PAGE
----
|People v Berry|
|2004 NY Slip Op 01625 [5 AD3d 866]|
|March 11, 2004|
|Appellate Division, Third Department|
|Published by New York State Law Reporting Bureau pursuant to Judiciary Law § 431.|
|The People of the State of New York, Respondent,|
Joey Berry, Appellant.
Rose, J. Appeal from a judgment of the County Court of Albany County (Ryan, J.), rendered July 26, 2001, upon a verdict convicting defendant of the crimes of criminal possession of a weapon in the second degree, criminal possession of a weapon in the third degree (two counts) and criminal possession of a controlled substance in the third degree.
On September 30, 2000, at approximately 1:05 a.m., police officers stopped defendant's car for a traffic violation and seized him when he attempted to run away. They then retrieved a plastic bag that defendant threw away during their struggle and a loaded revolver found on the driver's side of the car's front seat. The bag contained 28 pieces of crack cocaine individually wrapped in cellophane. Defendant was arrested and initially charged in a two-count indictment with criminal possession of a weapon in the second degree and criminal possession of a controlled substance in the third degree. The People announced their readiness for trial on January 26, 2001. On April 4, 2001, defendant was charged in a superseding indictment based upon the same underlying facts with one count of criminal possession of a weapon in the second degree, two counts of criminal possession of a weapon in the third degree and one count of criminal possession of a controlled substance in the third degree. Following a jury trial, defendant was convicted of each of the four counts. He now appeals.
Initially, we find that County Court did not err in permitting the police officers to testify as to whether the quantity and packaging of the cocaine were consistent with an intent to sell (see People v Wright, 283 AD2d 712, 714 , lv denied 96 NY2d 926 ; People v Ramos, 248 AD2d 334, 335 , lv denied 92 NY2d 859 ). The admissibility and extent of expert testimony is addressed to the sound discretion of the trial court and the record here demonstrates that the police officers had sufficient experience and training from which County Court could conclude that their opinions were reliable (see People v Cronin, 60 NY2d 430, 433 ; People v Tarver, 292 AD2d 110, 115 , lv denied 98 NY2d 702 ). To the extent that the officers went further and actually stated that defendant intended to sell the cocaine, we find no prejudice in view of the other overwhelming evidence that defendant possessed the drugs with intent to sell rather than for his personal use (see People v Tarver, supra at 115).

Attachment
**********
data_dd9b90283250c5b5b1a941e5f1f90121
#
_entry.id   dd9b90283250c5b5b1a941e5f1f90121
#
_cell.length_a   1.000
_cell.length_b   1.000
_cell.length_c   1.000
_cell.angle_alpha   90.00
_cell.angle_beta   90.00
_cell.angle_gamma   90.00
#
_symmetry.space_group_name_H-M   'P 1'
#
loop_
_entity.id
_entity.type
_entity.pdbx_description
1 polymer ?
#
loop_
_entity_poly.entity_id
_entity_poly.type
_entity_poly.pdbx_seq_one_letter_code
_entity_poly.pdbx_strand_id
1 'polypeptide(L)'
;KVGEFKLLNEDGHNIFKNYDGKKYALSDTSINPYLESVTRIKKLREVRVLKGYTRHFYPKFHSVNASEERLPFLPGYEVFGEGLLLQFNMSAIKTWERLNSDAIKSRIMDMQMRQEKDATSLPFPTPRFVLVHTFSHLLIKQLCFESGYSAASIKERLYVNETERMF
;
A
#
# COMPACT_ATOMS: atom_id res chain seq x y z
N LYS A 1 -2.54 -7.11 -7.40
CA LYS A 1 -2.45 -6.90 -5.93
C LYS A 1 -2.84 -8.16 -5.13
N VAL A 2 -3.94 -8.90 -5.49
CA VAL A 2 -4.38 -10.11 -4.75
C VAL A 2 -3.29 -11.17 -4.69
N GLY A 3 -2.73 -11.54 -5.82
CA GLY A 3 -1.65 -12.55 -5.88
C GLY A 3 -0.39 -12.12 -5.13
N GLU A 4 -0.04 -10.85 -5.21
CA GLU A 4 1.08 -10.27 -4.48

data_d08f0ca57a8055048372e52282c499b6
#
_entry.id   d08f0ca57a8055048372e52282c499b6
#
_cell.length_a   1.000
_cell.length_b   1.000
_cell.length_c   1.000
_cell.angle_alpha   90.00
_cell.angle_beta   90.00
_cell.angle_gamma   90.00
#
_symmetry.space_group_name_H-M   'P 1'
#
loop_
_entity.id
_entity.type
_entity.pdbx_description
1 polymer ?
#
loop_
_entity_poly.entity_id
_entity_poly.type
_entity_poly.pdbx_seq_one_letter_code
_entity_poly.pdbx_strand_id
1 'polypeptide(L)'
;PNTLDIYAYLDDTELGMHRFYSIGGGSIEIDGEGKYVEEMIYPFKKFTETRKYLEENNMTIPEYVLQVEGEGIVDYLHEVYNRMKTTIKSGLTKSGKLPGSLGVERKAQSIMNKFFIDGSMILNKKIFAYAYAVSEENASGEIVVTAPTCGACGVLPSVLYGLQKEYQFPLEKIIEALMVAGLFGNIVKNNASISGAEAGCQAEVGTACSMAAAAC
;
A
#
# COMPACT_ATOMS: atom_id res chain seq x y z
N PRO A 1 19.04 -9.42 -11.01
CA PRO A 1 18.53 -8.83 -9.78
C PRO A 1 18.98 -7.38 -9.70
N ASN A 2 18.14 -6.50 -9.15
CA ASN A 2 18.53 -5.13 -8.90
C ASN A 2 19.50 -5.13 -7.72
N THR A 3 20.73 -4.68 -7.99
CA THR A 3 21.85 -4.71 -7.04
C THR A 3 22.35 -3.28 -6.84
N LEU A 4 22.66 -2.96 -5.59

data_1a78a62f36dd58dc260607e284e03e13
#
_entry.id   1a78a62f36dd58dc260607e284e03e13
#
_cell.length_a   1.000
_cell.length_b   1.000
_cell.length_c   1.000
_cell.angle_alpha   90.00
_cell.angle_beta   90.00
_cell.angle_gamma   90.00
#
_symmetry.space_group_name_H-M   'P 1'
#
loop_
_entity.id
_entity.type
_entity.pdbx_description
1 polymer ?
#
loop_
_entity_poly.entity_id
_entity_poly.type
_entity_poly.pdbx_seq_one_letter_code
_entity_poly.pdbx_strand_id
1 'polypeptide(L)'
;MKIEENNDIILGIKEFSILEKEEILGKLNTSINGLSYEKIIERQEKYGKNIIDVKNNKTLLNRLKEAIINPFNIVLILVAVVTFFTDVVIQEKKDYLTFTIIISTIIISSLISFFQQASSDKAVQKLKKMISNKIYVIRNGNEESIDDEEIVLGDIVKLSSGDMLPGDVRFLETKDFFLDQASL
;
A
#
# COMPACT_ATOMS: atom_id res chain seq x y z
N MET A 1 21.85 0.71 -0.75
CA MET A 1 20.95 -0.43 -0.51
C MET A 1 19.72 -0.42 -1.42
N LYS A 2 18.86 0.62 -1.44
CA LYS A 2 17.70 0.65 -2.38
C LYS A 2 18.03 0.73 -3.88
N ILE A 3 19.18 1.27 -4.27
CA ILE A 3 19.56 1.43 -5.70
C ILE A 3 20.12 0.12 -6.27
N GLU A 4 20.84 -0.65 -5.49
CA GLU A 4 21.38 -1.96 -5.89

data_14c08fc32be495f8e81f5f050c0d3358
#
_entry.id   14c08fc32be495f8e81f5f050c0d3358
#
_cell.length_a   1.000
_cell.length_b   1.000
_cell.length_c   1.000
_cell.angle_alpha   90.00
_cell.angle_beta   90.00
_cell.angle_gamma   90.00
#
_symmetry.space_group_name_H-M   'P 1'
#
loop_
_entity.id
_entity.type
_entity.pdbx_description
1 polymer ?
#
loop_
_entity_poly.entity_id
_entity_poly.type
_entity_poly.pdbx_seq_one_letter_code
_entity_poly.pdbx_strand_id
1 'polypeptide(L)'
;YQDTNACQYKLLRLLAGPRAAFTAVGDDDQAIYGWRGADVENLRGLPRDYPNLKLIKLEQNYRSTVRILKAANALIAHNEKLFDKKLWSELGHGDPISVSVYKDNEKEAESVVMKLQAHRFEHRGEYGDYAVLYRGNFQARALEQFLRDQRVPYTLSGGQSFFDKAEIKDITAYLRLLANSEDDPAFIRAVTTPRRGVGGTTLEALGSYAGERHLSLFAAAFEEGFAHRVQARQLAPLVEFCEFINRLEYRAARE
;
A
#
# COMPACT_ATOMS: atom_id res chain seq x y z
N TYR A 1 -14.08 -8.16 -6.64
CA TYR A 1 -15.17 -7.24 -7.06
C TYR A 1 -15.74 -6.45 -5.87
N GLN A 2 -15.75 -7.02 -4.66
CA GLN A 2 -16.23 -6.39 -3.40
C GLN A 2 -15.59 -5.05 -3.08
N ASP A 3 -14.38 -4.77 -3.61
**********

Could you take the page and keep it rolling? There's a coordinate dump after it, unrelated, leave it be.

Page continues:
County Court also did not err in refusing to submit the charge of criminal possession of a controlled substance in the seventh degree as a lesser-included offense of criminal possession of a controlled substance in the third degree. While it is true that one cannot commit this crime in the third degree without also committing it in the seventh degree (see People v Bond, 239 AD2d 785, 786 , lv denied 90 NY2d 891 ), no reasonable view of the evidence here would support a finding that defendant committed the lesser but not the greater crime (see People v Glover, 57 NY2d 61, 64 ; People v Bond, supra at 786).
Equally unavailing is defendant's contention that he was denied his right to a speedy trial because more than six months elapsed between his arrest and the People's second statement of readiness for trial at the time of the superseding indictment. Since all charges in the superseding indictment were based on the same facts as the original indictment and proof of the original charges would also establish the additional charges, we conclude that the People's first statement of readiness also satisfied the speedy trial requirement with regard to the superseding indictment (see People v Morales, 309 AD2d 1065, 1066 , lv denied 1 NY3d 576 ; People v Brickley, 306 AD2d 551, 553 , lv denied 100 NY2d 641 ).
Nor can we agree with defendant that the evidence was insufficient to establish his guilt of the charge of criminal possession of a weapon in the second degree (see Penal Law § 265.03 ). Viewing the evidence in the light most favorable to the People and affording them every favorable inference (see People v Acosta, 80 NY2d 665, 672 ; People v Bleakley, 69 NY2d 490, 495-496 ), we find that the evidence of defendant's possession of the revolver in his vehicle, together with the presumption contained in Penal Law § 265.15 (4), established that he possessed a weapon with the requisite unlawful intent (see People v Williams, 1 AD3d 284, 285 , lv denied 1 NY3d 603 ; People v Bumbury, 194 AD2d 735, 735 , lv denied 82 NY2d 714 ).
Defendant's remaining contentions have been considered and found to be unpersuasive.
Crew III, J.P., Carpinello, Lahtinen and Kane, JJ., concur. Ordered that the judgment is affirmed.